Of course, if you are the type of person who picks his/her own stock because you think you can beat the market, then variable rate is likely for you...though, your talents are being wasted as a lawyer.

Wow, this is not great advice, especially considering the impact that Yellen will have as Fed chairwoman.

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Old Gregg
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Re: SoFi Refinance

Postby Old Gregg » Sun Jan 26, 2014 7:00 pm

Yeah, according to him you're either a lawyer or an economic expert . There's nothing in the middle.

I guess being a lawyer permits you to make ignorant financial decisions.

Anonymous User
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Re: SoFi Refinance

Postby Anonymous User » Fri Feb 14, 2014 10:41 am

Bumping this thread because I've looked in to this a little this week. First year biglaw associate, on track to pay off my grad plus loan in May. Thinking about refinancing then with the ~60k remaining on my stafford loans.

If I plan to pay them off within 2-3 years, a variable rate with good credit has to be better than the fixed rate right? I can't imagine interest rates skyrocketing in the next couple years (although anything is possible, and I'm sure they will increase somewhat). I'm not worried about my job security for the next few years, so I think the safety net isn't as big of a deal to me.

Would also be interested in hearing from anyone who has actually used SoFi, their customer service seems pretty good so far.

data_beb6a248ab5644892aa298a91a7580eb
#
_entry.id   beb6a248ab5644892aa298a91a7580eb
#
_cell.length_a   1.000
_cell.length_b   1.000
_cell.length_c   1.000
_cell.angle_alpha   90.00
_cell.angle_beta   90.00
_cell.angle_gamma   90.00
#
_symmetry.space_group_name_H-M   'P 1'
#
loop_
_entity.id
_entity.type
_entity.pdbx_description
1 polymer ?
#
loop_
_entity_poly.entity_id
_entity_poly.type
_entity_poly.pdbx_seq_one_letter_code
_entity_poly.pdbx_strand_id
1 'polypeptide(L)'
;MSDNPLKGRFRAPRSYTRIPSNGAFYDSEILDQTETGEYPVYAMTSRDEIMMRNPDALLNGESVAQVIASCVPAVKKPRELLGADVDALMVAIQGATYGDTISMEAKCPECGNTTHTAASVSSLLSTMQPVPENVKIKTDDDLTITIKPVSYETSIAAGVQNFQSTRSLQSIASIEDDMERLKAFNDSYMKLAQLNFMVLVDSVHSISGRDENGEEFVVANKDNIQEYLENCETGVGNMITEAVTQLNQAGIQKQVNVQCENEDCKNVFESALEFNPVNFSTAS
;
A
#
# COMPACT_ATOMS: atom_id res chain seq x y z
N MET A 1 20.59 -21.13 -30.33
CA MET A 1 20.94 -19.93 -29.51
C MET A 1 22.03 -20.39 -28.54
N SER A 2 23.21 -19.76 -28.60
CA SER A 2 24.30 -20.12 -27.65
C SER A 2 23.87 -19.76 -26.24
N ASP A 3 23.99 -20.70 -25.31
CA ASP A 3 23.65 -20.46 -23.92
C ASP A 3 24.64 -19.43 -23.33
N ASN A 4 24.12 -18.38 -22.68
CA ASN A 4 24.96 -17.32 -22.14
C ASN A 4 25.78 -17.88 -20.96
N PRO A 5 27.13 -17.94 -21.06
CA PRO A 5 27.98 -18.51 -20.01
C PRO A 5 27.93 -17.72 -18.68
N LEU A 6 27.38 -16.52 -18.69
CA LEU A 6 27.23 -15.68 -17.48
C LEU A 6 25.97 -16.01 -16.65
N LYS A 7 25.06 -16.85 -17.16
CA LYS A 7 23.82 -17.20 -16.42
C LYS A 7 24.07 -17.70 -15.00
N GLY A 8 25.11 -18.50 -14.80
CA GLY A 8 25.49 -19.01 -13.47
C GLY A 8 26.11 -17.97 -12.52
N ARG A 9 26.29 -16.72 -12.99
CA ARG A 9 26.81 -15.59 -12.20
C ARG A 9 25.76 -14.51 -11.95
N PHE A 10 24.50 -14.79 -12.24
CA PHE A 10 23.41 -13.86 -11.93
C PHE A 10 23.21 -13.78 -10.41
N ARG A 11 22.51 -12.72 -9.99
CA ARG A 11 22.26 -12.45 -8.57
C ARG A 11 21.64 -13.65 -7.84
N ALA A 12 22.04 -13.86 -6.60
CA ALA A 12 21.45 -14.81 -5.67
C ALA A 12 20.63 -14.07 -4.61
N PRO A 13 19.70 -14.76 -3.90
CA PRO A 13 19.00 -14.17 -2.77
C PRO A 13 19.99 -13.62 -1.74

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Danger Zone
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Re: SoFi Refinance

Postby Danger Zone » Fri Feb 14, 2014 10:48 am

Anonymous User wrote:Bumping this thread because I've looked in to this a little this week. First year biglaw associate, on track to pay off my grad plus loan in May. Thinking about refinancing then with the ~60k remaining on my stafford loans.

If I plan to pay them off within 2-3 years, a variable rate with good credit has to be better than the fixed rate right? I can't imagine interest rates skyrocketing in the next couple years (although anything is possible, and I'm sure they will increase somewhat). I'm not worried about my job security for the next few years, so I think the safety net isn't as big of a deal to me.

Would also be interested in hearing from anyone who has actually used SoFi, their customer service seems pretty good so far.

You're absolutely correct about the variable/fixed analysis. The risk of having a variable loan greatly decreases as the term of the loan decreases, and there's really no reason to believe that interest rates will magically blow up in the next couple of years when they have been low and fairly stable since the recession.